Implementation details are scarce, but this release does reveal a couple of specifics that I don't recall seeing before. Notably, there is now a syntax that can be defined in the AndroidManifest.xml of an installed app to make activities, services, and other components visible to Instant Apps. All a developer will have to do is add a visibleToInstantApps parameter and an instantapps.clients.allowed meta tag to anything they want to expose.
<meta-data android:name="instantapps.clients.allowed" android:value="true" />
This stands out in the Play Store app because three things have already been given this treatment: The main Play Store activity, a URL handler, and a service for performing in-app purchases. The IAP service should need no explanation since even Google pitched Instant Apps as a way to perform transactions of various types in a native interface. The other two activities are likely there to give users an upgrade path to actually install the full version of an Instant App if they decide it's worth keeping on a device.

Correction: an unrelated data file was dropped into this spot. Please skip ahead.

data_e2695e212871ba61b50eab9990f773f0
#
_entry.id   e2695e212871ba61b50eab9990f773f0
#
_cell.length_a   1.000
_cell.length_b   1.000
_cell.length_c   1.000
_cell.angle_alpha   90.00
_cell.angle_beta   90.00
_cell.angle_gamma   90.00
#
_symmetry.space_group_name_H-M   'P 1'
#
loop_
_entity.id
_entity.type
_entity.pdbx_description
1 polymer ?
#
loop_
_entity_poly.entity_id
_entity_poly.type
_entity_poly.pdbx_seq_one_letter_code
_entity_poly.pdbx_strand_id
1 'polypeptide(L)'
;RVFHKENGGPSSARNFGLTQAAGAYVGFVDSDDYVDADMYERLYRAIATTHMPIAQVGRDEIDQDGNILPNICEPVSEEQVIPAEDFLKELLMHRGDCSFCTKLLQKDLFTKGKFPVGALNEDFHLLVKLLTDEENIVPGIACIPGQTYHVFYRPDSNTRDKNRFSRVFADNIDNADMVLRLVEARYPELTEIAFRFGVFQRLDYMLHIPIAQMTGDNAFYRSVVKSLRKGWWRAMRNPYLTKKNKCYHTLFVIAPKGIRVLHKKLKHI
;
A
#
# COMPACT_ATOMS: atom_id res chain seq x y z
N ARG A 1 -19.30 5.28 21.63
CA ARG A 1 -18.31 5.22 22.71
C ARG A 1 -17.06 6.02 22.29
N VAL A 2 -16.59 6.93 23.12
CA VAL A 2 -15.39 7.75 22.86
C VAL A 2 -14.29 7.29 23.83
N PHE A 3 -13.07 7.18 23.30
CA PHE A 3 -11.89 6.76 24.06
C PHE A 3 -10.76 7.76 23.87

<activity android:name="com.google.android.finsky.activities.LaunchUrlHandlerActivity" android:theme="@android:style/Theme.Translucent.NoTitleBar" android:visibleToInstantApps="true">
<activity android:name="com.google.android.finsky.activities.MainActivity" android:exported="true" android:label="@string/launcher_name" android:launchMode="singleTask" android:theme="@style/MainActivityTheme" android:visibleToInstantApps="true">
<service android:name="com.google.android.finsky.billing.iab.InAppBillingService" android:visibleToInstantApps="true">
All in all, this still doesn't really mean Instant Apps are ready to go live. However, with Google I/O 2017 closing in quickly, it's hard to imagine the event could pass us by without formally launching. I suppose we'll see in a couple of weeks.